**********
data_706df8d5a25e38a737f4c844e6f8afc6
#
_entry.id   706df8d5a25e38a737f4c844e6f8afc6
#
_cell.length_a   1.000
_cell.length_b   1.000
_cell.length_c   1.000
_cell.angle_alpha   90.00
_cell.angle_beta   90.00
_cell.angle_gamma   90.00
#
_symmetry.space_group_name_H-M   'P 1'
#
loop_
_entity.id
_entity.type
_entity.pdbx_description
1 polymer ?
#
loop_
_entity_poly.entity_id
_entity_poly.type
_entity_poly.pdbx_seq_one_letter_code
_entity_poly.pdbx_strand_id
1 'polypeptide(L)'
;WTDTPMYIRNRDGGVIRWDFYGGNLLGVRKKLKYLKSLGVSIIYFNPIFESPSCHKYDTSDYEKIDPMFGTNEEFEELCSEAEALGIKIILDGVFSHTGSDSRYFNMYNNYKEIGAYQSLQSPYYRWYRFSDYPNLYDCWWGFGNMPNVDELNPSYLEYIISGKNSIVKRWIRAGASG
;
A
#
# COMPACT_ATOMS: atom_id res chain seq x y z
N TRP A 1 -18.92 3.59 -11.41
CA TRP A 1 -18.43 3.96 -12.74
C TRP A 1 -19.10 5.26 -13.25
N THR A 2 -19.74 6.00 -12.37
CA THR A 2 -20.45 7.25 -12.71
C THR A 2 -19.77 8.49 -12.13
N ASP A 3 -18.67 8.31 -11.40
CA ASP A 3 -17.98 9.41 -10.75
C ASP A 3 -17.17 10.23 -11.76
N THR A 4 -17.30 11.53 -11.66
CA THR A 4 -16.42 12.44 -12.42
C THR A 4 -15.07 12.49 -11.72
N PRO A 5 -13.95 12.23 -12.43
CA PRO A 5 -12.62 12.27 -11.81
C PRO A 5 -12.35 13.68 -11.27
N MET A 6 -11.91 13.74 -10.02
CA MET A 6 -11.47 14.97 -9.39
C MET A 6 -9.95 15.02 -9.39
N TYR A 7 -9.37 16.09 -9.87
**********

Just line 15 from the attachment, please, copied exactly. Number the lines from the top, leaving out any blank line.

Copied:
_entity.id